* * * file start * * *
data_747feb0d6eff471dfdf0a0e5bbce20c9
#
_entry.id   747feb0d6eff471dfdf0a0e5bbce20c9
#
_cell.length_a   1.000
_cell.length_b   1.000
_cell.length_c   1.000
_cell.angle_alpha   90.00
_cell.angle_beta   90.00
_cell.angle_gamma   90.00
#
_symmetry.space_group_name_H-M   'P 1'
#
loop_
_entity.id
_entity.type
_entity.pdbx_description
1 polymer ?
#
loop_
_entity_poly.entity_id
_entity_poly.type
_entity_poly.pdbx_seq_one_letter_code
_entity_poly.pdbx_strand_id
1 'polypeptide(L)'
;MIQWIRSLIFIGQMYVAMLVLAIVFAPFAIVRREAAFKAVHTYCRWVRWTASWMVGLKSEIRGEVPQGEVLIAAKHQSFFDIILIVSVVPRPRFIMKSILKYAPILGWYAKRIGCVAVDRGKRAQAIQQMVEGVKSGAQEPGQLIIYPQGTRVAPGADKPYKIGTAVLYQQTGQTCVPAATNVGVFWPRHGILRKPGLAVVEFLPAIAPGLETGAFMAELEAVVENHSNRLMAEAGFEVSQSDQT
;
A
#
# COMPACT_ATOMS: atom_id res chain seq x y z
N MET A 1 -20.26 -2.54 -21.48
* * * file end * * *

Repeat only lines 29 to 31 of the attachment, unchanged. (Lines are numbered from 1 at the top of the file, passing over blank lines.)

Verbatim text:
#
# COMPACT_ATOMS: atom_id res chain seq x y z
N MET A 1 -20.26 -2.54 -21.48